Romans 7 and the "I"
Romans 7 is remarkable for being a passage on which biblical scholars had an almost unanimous change of view in a relatively short time.
Romans 7 contains a lengthy and passionate explanation about a person's struggles with Sin, Flesh, Spirit and Law. One of the more famous lines reads "I do not understand what I do. For what I want to do I do not do, but what I hate I do." This passage has often spoken powerfully to people as the see their own life struggles reflected in it.
From the time of the Reformation until 50 years ago, biblical scholarship was deeply divided over one question regarding Romans 7: Is Paul in this passage speaking of his pre-conversion life as a Pharisee or his post-conversion life as a Christian? In other words, should we expect such struggles with sin to exemplify the Christian life, or ought the Christian life be characterized by freedom from sin? The fact that the passage was about Paul was universally accepted - after all, it uses the word "I" constantly, and how could Paul write with such emotion if he was not writing about himself?
Yet now there is pretty much unanimity amongst scholars that the passage is not about Paul. Paul is definitely not the "I" speaking in the passage. Paul is using a standard ancient Greek rhetorical device of speech-in-character and it is that character who is talking. The previous question about whether the struggle with sin describes the Christian or pre-Christian life seems to have also been definitively answered: The character is speaking of their pre-Christian life and their struggles with sin, and looking for Christ to free them from the power of sin and save them from that struggle. It is notable that all the early Greek Christian commentaries on Romans held both these views.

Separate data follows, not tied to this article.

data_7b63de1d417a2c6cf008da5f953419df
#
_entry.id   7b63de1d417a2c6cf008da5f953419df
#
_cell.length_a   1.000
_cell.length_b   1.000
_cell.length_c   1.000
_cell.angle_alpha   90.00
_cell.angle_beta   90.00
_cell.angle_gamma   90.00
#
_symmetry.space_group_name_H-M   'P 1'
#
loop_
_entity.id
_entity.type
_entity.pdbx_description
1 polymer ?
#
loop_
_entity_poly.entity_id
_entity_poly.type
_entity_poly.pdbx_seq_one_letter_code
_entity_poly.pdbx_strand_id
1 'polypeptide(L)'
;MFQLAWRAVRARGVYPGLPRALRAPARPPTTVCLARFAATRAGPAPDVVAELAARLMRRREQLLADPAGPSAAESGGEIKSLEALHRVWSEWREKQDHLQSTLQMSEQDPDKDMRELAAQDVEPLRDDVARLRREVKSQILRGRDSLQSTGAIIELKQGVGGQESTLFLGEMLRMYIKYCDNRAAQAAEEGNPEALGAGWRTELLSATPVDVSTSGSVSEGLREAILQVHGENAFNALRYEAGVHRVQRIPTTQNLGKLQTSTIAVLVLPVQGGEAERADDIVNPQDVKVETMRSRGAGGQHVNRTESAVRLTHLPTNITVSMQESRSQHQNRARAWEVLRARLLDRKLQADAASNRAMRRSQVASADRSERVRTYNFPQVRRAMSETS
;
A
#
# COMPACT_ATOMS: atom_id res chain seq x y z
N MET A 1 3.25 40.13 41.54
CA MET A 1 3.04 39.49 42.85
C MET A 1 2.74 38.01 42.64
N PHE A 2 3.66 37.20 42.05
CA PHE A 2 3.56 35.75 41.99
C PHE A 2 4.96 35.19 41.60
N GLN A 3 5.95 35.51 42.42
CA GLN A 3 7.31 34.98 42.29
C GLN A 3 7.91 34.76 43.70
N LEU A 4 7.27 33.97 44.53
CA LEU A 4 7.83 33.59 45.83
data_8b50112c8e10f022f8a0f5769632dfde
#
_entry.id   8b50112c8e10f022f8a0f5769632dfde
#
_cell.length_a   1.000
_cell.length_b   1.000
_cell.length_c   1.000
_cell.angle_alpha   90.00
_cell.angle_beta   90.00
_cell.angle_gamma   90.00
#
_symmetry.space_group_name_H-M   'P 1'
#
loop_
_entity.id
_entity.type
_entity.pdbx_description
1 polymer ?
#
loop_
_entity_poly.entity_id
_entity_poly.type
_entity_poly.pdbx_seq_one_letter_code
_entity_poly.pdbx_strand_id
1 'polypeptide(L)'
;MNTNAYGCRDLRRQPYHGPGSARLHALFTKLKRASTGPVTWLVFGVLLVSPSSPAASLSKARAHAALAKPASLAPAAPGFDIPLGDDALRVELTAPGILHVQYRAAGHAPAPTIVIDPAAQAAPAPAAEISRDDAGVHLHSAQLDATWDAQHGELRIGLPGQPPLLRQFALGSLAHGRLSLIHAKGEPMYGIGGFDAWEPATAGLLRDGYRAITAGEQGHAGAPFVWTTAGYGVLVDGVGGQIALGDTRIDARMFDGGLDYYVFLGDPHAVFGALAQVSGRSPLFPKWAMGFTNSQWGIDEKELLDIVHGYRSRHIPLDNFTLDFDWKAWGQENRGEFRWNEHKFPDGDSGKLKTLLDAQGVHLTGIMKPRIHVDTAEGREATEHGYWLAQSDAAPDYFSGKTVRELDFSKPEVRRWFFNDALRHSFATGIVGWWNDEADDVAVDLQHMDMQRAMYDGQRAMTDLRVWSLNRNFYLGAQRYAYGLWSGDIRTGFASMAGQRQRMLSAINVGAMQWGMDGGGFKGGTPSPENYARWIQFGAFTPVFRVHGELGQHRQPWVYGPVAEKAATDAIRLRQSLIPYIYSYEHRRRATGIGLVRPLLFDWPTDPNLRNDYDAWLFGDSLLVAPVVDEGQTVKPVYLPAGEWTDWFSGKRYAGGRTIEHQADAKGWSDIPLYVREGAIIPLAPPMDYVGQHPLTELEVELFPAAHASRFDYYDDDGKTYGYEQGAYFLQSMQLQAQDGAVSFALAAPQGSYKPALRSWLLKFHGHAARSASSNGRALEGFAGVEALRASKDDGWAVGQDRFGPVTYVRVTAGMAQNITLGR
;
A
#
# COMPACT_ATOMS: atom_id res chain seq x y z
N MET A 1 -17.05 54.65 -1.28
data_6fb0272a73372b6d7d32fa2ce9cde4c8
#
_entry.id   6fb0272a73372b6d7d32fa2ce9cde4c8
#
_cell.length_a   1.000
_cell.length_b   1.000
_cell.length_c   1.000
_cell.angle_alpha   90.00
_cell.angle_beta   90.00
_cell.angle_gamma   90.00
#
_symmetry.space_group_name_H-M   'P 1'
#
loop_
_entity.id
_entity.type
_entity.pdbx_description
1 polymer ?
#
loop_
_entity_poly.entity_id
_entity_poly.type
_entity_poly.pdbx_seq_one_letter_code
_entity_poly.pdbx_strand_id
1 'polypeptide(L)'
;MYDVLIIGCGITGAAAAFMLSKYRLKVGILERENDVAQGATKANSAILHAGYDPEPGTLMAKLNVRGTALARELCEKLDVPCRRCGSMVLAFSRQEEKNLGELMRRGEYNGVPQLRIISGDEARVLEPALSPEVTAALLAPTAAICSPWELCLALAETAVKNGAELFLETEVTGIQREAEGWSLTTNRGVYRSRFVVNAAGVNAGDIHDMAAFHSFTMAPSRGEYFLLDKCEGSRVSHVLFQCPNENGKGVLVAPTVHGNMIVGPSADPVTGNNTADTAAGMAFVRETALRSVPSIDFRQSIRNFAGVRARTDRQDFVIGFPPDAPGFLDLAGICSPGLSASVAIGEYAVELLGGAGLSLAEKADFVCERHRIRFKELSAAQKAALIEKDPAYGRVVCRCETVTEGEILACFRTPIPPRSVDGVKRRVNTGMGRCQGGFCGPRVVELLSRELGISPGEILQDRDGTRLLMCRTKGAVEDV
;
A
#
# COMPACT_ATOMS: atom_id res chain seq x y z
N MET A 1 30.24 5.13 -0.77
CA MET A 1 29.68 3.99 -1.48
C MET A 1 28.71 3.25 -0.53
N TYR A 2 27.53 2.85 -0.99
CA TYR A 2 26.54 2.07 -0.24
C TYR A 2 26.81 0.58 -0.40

The new question that has scholars engaged is the question of: Who is the character? The main candidates seem to be:
- Adam himself and his experiences with the command to not eat the fruit.
- A gentile who decided to start following the Jewish Law.
- Humanity/Israel personified. ie the passage is the story of salvation history from Adam to Christ like in Rom 5, with humanity/Israel itself as the speaker.
On few issues in scholarship is there much level of agreement, so it is quite surprising that there is so much agreement on the subject of Paul not being the "I" in Romans 7 and that there has been a universal change of tune within so short a time-frame. But it also raises a rather important question: If the one passage where we were sure was Paul speaking is in fact not Paul at all, then what about all the other passages where we thought Paul was speaking? More on that later...